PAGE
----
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What are your pet peeves re English usage?

 
 
Clary
 
  1  
Reply Sat 1 May, 2004 02:09 am
To loose, McT, I would say is now more literary or poetic than archaic - like you. Confused

We use free as a verb more than they used to, and of course loosen which is a different verb with a different meaning (make less tight).

Yes I dislike loose for lose but my own dearest eldest son ALWAYS does it (dyslexic anyway) and I bite my tongue hard nowadays because he hates to be corrected.

Ailsa, I think the confusion about your sentences lies in the definition of 'subject'. Malcolm is definitely the grammatical subject, but if you are asking 'what is the subject of the sentence?' as you might ask 'What is the subject of that book?' then your answer is correct! The sentence is 'about'...
On subjects and objects, what about a pair of sentences like:
John is easy to please.
John is eager to please.

Same shape, but same grammar?
And Walter's nice tagline at the moment:
Time flies like an arrow, while fruit flies like a banana.
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ailsagirl
 
  1  
Reply Sat 1 May, 2004 01:05 pm
Thank you, Clary
Thank you, Clary, for the clarification (no pun intended!). Cool

ailsa
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McTag
 
  1  
Reply Sat 1 May, 2004 01:06 pm
Clary wrote:
To loose, McT, I would say is now more literary or poetic than archaic - like you. Confused


I thought for a moment you meant to say "more literary or poetic- like you" but no. Smile

Quote:
On subjects and objects, what about a pair of sentences like:
John is easy to please.
John is eager to please.
Same shape, but same grammar?


I cannot see a real difference between these two. Could you please explain what you mean, Clazza?
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Letty
 
  1  
Reply Sat 1 May, 2004 01:27 pm
McTag, In the first sentence, the implication is that John doesn't demand much in order to be pleased.

In the second sentence, John wants to please every one; both have to do with semantics

As far as the structure is concerned, "To please" is a verbal and a complement.

I have many pet peeves in usage, but very few in grammar because it's so highly structured.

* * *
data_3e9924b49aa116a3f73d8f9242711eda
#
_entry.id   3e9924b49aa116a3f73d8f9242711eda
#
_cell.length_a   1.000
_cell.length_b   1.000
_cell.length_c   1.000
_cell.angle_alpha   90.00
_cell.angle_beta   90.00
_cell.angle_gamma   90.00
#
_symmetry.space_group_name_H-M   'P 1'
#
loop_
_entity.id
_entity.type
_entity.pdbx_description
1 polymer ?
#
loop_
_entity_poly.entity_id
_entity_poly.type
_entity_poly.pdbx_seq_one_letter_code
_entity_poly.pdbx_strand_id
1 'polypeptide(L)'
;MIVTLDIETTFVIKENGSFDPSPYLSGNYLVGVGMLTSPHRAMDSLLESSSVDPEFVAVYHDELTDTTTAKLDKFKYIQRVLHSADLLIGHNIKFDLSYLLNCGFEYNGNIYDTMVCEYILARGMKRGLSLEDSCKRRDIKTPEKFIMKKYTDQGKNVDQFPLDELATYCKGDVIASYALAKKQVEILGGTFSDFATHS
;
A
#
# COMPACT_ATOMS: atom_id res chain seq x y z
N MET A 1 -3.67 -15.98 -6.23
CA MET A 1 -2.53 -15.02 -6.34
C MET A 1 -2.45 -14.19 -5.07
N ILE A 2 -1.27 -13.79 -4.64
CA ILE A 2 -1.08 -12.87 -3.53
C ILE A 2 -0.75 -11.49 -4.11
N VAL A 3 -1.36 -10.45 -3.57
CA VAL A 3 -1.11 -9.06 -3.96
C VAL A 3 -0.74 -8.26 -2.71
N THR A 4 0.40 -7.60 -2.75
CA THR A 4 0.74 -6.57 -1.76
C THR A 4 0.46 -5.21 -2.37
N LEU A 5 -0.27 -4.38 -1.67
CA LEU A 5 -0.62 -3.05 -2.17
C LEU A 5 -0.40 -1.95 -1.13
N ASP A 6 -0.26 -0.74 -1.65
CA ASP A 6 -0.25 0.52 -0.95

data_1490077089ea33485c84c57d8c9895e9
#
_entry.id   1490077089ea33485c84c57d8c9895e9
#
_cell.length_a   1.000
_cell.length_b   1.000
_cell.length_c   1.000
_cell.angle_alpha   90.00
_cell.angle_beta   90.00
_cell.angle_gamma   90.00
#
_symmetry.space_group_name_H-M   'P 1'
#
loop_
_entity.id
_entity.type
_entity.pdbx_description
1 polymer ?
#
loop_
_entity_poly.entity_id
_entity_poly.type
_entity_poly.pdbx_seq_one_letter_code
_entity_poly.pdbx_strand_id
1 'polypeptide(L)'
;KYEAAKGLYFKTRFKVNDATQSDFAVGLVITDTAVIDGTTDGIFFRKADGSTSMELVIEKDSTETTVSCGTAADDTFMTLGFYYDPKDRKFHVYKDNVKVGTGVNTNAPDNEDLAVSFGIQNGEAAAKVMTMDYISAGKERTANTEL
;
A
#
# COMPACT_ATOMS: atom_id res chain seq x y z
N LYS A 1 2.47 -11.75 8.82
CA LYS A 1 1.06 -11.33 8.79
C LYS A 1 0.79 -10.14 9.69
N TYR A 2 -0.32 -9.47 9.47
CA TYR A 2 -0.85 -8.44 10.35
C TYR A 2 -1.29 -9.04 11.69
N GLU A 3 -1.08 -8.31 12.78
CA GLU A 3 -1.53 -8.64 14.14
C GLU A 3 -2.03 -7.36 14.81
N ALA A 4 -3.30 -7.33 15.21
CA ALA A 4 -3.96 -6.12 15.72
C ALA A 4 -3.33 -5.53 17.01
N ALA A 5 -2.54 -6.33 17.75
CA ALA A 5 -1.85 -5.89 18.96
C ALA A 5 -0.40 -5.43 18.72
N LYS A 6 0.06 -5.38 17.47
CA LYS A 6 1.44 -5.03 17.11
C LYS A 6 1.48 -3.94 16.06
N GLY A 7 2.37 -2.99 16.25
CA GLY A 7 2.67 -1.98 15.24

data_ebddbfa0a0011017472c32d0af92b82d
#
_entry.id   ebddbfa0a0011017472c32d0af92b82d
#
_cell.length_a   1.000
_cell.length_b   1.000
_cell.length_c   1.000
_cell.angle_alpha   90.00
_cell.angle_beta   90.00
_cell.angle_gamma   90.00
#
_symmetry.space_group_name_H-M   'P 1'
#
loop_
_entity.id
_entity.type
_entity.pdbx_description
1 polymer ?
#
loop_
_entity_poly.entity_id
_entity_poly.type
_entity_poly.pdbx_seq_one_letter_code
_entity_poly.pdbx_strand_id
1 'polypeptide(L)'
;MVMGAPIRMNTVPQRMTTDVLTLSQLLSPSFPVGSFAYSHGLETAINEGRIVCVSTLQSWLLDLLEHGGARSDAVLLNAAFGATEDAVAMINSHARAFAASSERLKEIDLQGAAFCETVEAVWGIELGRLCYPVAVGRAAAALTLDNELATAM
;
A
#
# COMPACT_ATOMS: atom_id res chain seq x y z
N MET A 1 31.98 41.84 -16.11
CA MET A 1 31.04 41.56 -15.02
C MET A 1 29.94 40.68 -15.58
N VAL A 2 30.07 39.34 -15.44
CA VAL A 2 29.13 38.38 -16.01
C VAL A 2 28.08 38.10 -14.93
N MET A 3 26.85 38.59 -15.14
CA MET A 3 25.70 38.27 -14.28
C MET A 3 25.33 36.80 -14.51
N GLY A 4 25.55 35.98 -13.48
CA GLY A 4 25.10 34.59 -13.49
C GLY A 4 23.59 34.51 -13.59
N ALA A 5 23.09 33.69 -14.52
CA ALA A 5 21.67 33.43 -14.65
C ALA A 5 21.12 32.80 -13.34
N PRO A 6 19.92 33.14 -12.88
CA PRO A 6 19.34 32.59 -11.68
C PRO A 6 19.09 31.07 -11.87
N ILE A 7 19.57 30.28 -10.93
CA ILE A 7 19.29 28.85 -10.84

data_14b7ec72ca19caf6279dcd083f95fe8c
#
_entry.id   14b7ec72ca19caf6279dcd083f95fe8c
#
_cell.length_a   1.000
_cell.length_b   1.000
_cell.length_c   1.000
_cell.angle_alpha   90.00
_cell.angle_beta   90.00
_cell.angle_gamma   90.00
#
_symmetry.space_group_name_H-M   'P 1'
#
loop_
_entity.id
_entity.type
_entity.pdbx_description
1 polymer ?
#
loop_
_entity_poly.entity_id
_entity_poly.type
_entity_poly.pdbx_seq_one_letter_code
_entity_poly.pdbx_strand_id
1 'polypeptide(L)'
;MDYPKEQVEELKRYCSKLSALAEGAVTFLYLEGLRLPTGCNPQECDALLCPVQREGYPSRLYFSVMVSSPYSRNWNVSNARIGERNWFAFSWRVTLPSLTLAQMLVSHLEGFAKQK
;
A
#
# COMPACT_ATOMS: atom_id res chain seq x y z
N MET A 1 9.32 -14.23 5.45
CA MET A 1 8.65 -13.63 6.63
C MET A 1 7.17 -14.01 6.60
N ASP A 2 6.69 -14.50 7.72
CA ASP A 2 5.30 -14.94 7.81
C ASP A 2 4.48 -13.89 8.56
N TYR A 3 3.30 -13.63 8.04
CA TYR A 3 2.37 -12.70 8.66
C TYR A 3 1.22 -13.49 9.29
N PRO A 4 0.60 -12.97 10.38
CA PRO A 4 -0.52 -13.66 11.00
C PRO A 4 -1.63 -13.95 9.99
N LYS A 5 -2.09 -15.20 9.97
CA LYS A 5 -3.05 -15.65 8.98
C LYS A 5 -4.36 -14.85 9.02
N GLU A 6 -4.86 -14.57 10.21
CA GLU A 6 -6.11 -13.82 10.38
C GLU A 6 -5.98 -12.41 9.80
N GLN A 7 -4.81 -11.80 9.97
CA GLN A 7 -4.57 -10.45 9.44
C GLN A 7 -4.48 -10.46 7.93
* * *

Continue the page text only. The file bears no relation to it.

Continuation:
Nice to see you feeling well and posting, Clary.
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McTag
 
  1  
Reply Sat 1 May, 2004 01:35 pm
There is a kind of active/ passive difference too. I just wondered what Clary was driving at.
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Letty
 
  1  
Reply Sat 1 May, 2004 01:45 pm
McTag, "is" in this case, functions as a linking verb. I don't believe voice is applicable. "eager to please", and "easy to please" have the same function; both describing John.

Perhaps Clary will enlighten us, as I will defer to her acumen.
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Clary
 
  1  
Reply Sun 2 May, 2004 01:12 am
McTag wrote:
Clary wrote:
To loose, McT, I would say is now more literary or poetic than archaic - like you. Confused


I thought for a moment you meant to say "more literary or poetic- like you" but no. Smile

But YES! Forgivve my ungainly English...

That pair of sentences was used to illustrate Chomsky's 'transformational grammar' which looks at the 'deep' grammar underpinning the apparent classification.
That pair look the same but as Letty says, one is passive and one active, so to say
John - subject, easy/eager to please - predicate which is how we tended in the days of grammar lessons to parse it, we should be looking at the real subject (John in the eager sentence, and 'one', an undefined subject in the easy sentence which can be turned round into 'One can please John easily'.

God I'm getting lost in all this, but it's to do with words looking the same, but not being. In Walter's sentence, of course, it is purely superficial that flies noun is the same as flies verb, and that like has two distinct meanings. But we do get trapped in superficialities!

Just thought it would be a bit of fun really.....

Letty, I find this a most refreshing way to banish those early morning or late night blues. Thanks for noticing!
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Letty
 
  1  
Reply Sun 2 May, 2004 07:20 am